Data stories are increasingly making the front pages as more information is stored electronically and made readily accessible. Interpreting the regular releases of data and creating a story from them is a skill in itself, but cleaning and organising huge spreadsheets into easily parsable segments is well within the capabilities of a modern journalist. Statisticians seem especially keen to pass on their knowledge, so books that teach you how to interpret data aren't hard to come by.
For when data isn't readily available, or is spread over a variety of locations, learning to 'scrape' that information from relevant sources is an especially useful tool for a data journalist. Sometimes called web harvesting, the process involves creating a formula that grabs the relevant information from each each source you specify. Thankfully, there are a number of free tools and guides available, like the Google Chrome app Web Scraper , this guide from School of Data , and services like Import.
Once you have learned the basic techniques, or how to use scraping tools like Outwit Hub , a competent scraper saves a tremendous amount of time. It's one thing to have discovered a story in a data release and quite another to effectively communicate that story. Great data visualisations immediately communicate the facts of the story in a way that plain text could not.
Beyond the basics of Datawrapper or Infogr. Since each tool has a different back-end and a variety of options, it takes practice to learn how to use them all effectively and choose the most appropriate one for your data. Less of an academic endeavour but just as important, gaining contacts within the industry is paramount for an ambitious journalist. If you like our news and feature articles, you can sign up to receive our free daily Mon-Fri email newsletter mobile friendly. Hurst Media Company is seeking a versatile, hardworking and committed staff writer to its growing team in London.
Before sending in your next podcast pitch, commissioning editors from BBC and Podfront share their inside-tips on what they look out for. These research hubs will help you understand the latest trends in the news sector, social media and more. Personalised messages to your social subscribers can be a great way to boost engagement and traffic. On-screen teleprompter, spirit level and cloud storage space can help take your smartphone video to the next level.
Advertise your freelance services Find a freelancer Map Edit your listing. Credit: Image from Pixabay. Tags: Click tag to find related articles; click icon for feed crowdsourcing feed skills feed data feed advice feed coding feed journalism tips feed video editing feed tips for journalists feed social media newsgathering feed. Related articles Tip: Processing a large-scale story Tip: Getting started with Snapseed Six tips to improve the audio quality of your podcast Tip: Security measures for independent media Nine tips on crafting the perfect headline for print and online.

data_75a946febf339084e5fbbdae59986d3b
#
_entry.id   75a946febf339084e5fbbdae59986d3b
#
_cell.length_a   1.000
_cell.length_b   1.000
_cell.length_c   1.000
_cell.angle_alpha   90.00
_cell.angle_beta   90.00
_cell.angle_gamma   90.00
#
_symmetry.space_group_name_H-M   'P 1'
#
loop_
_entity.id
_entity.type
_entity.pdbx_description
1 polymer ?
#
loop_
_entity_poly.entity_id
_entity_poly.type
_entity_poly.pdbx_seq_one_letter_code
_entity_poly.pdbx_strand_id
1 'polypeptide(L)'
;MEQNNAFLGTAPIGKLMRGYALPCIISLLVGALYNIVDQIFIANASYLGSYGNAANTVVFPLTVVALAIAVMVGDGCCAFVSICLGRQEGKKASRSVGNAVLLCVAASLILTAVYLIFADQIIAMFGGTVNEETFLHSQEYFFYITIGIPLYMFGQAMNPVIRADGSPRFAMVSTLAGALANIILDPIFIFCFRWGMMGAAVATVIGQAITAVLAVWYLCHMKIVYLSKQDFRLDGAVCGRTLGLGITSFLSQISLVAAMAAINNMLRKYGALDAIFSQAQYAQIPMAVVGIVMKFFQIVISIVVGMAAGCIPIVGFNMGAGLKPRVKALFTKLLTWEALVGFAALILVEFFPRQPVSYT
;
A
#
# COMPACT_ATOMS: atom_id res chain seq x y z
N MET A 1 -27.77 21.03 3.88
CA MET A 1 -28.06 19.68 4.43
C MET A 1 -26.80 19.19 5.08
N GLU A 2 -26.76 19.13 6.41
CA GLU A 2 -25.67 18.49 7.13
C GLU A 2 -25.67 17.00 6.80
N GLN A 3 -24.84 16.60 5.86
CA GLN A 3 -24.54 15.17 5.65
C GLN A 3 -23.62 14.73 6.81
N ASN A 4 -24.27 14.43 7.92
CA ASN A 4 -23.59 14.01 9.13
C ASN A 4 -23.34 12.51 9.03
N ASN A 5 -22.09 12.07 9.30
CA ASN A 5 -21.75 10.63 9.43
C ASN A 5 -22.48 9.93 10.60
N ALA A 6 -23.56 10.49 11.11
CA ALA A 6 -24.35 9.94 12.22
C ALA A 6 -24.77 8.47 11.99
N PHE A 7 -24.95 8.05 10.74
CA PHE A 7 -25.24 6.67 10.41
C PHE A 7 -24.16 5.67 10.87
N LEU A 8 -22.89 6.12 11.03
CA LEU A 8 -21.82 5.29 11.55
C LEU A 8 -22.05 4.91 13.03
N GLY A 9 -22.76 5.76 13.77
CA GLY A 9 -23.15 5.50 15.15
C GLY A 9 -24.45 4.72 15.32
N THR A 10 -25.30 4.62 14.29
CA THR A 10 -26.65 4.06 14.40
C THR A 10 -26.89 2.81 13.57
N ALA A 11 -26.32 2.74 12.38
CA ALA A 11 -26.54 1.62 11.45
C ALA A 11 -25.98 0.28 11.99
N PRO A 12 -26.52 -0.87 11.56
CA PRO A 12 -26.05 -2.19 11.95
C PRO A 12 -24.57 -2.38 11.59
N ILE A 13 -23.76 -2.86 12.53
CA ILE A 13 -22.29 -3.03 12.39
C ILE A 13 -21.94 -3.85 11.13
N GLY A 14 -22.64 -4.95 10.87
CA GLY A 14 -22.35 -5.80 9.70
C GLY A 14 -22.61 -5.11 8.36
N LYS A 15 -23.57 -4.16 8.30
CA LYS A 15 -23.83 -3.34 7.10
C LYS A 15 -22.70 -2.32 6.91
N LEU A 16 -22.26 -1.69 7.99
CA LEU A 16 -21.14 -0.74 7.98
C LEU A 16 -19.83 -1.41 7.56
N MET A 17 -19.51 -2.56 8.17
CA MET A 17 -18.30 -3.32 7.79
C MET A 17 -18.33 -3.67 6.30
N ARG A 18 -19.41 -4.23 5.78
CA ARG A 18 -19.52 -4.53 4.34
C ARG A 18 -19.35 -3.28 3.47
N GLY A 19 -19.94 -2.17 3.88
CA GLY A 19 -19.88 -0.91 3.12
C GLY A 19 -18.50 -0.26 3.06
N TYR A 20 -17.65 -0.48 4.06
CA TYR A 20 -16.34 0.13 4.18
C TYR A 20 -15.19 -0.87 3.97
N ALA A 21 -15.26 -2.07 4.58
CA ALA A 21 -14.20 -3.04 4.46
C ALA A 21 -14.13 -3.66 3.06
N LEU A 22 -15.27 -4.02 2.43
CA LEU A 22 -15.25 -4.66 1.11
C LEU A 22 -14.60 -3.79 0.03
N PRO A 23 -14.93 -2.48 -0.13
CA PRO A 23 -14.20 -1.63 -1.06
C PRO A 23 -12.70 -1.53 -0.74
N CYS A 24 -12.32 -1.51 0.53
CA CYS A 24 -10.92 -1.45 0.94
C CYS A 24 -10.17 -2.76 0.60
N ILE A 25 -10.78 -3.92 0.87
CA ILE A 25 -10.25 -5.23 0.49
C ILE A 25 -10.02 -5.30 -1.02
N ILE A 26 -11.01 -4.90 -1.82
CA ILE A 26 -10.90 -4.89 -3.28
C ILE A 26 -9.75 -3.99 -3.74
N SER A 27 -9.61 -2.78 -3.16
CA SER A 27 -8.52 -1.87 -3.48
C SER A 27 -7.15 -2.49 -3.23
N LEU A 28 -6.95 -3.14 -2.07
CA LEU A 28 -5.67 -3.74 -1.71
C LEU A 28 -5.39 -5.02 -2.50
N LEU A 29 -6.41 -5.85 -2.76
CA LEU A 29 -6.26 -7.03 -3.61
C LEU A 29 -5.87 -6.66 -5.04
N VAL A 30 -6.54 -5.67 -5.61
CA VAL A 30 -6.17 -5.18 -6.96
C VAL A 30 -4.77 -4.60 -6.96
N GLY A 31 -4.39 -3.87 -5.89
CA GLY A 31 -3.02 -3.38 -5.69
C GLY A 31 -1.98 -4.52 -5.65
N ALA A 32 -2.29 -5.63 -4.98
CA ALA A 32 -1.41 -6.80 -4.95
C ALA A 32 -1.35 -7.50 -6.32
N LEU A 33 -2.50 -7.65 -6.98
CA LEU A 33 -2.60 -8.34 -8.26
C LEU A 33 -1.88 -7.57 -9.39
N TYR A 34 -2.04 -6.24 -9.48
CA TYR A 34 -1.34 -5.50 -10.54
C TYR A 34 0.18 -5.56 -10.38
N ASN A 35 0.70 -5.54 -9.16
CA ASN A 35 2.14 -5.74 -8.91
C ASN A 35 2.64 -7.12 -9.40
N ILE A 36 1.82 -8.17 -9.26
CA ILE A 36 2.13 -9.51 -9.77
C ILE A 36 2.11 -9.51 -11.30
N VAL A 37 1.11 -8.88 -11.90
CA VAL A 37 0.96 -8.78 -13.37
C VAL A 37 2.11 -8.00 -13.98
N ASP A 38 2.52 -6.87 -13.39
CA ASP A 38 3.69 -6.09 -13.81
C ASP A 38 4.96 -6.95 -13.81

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The Digital Skill Set of a Reporter
Editorial training rss twitter. Tips for freelance journalists Learn how to keep the wolf from your door Starting out Get paid on time. Only about a quarter of job announcements mentioned professional ethics, though. And online-only news outlets were less likely to emphasize journalism ethics than print and broadcast media organizations.
5 Digital Skills Every Journalist Should Have
Volz said she and Guo plan to investigate this further in a future study. Here are some of the other things she and her co-author learned:. Looking for more research on journalism jobs? We welcome feedback. Please contact us here. Students should check that their courses will be well regarded by potential employers. The NCTJ's Diploma in Journalism reflects the multimedia environment of modern journalism and includes mandatory modules on reporting, essential public affairs and media law and shorthand.
Students also need to take a minimum of two subsidiary modules in areas such as sports journalism and media law court reporting and provide a portfolio logbook of work. You must pass the Diploma in Journalism in order to sit the professional senior qualification which demonstrates all-round competence in a range of journalistic skills, which you'd take once you'd been in relevant employment for 18 months. Entry with an HND or foundation degree is possible if you have relevant skills and experience. Some foundation degrees in journalism are recognised by the NCTJ, including the week foundation course in journalism from Press Association Training.